A list of 169 names for tropical cyclones over the Bay of Bengal and the Arabian Sea has been issued, covering the 13 member countries including India of the WMO/Economic and Social Commission for Asia and the Pacific (ESCAP) Panel on Tropical Cyclones.
The names for India include Gati, Tej, Murasu, Aag, Vyom, Jhar, Probaho, Neer, Prabhanjan, Ghurni, Ambud, Jaladhi and Vega.
The following criteria were adopted for selection of names in the region:
- The proposed name should be neutral to (a) politics and political figures (b) religious believes, (c) cultures and (d) gender,
- Name should be chosen in such a way that it does not hurt the sentiments of any group of population over the globe,
- It should not be rude and cruel in nature,
- It should be short, easy to pronounce and should not be offensive to any WMO Member,
- The maximum length of the name will be eight letters,
- The proposed name should be provided along with its pronunciation and voice over,
- The Panel reserves the right to reject any name, if any of the criteria above is not satisfied,
- The finalised names may also be reviewed during the course of time of implementation with the approval of the Panel in its annual session, in case any reasonable objection is raised by any WMO Member both inside and outside the region,
- The names of tropical cyclones over the north Indian Ocean will not be repeated. Once used, it will cease to be used again.
World Meteorological Organisation maintains rotating lists of names that are appropriate for each Tropical Cyclone basin. If a cyclone is particularly deadly or costly, then its name is retired and replaced by another one.
— Parveen Kaswan, IFS (@ParveenKaswan) May 15, 2021
The World Meteorological Organization’s Hurricane Committee has retired Dorian (2019) and Laura, Eta and Iota (2020) from the rotating lists of Atlantic tropical cyclone names because of the death and destruction they caused. It also decided that the Greek alphabet will not be used in future because it creates a distraction from the communication of hazard and storm warnings and is potentially confusing.
Tropical cyclones can last for a week or more; therefore there can be more than one cyclone at a time. Weather forecasters give each tropical cyclone a name to avoid confusion. In general, tropical cyclones are named according to the rules at regional level.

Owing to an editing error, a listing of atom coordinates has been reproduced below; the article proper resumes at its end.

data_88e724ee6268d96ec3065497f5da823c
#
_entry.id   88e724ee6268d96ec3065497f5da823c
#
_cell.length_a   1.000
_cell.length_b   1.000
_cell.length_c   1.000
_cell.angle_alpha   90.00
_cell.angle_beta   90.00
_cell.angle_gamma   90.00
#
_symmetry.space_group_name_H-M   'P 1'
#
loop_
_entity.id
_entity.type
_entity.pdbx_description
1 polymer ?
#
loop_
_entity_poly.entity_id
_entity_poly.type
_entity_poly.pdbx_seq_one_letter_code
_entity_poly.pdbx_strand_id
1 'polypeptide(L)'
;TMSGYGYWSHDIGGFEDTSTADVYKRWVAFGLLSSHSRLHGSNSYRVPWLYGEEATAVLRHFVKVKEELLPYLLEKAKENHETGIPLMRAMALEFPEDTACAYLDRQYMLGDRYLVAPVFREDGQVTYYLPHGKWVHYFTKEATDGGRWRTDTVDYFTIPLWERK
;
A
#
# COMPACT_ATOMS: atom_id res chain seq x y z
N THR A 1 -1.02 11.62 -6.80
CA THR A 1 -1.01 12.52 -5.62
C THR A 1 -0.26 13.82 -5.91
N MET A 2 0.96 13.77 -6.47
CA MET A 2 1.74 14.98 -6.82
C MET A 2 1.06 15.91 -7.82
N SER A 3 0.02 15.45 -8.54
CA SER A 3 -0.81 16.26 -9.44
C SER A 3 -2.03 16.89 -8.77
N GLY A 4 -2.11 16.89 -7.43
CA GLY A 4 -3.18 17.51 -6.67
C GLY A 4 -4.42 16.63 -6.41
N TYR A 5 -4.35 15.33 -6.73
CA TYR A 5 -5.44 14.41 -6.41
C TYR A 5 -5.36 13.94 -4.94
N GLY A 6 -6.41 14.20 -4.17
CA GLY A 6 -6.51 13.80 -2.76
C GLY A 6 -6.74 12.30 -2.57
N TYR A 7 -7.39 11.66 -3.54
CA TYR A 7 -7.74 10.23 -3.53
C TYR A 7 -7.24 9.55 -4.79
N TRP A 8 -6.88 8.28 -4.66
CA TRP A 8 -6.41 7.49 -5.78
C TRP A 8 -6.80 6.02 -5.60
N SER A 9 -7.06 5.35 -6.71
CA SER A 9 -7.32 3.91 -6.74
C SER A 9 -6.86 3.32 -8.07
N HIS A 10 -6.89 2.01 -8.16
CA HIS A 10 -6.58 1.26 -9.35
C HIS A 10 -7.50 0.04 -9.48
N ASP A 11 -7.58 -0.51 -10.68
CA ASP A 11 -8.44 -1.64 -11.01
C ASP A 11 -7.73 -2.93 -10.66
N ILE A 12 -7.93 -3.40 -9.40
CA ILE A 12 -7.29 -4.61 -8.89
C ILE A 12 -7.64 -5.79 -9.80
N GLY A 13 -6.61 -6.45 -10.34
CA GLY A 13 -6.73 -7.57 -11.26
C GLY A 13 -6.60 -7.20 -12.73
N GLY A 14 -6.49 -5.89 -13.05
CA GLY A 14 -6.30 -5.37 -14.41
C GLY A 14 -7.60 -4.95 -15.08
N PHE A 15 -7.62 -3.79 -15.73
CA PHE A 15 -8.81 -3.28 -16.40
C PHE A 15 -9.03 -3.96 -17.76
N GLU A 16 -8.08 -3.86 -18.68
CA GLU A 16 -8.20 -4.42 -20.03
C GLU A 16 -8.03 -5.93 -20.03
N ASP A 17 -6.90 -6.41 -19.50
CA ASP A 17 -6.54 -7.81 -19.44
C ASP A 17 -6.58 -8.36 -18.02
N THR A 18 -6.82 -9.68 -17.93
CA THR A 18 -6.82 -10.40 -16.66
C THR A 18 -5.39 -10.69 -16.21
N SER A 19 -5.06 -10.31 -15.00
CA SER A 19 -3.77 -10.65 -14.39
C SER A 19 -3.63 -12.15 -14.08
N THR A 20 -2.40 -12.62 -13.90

In the Atlantic and in the Southern hemisphere (Indian ocean and South Pacific), tropical cyclones receive names in alphabetical order, and women and men’s names are alternated. Nations in the Northern Indian ocean began using a new system for naming tropical cyclones in 2000; the names are listed alphabetically country wise, and are neutral gender wise.
The common rule is that the name list is proposed by the National Meteorological and Hydrological Services (NMHSs) of WMO Members of a specific region, and approved by the respective tropical cyclone regional bodies at their annual/biennual sessions.
Why Are Cyclone Names Important?
- Identify each individual cyclone.
- Create awareness of its development.
- Recognize a tropical cyclone easily
- Avoid confusion in case of simultaneous occurrence of more than one tropical cyclone over a region
- Rapidly and effectively disseminate warnings to much wider audience
How Are Names Selected Generally?
It is important to note that tropical cyclones/hurricanes/typhoons are not named after any particular person. The names selected are those that are familiar to the people in each region. Storms are named for people to easily understand and remember the tropical cyclone/hurricane/typhoon in their region, thus facilitating disaster risk awareness, preparedness, management and reduction.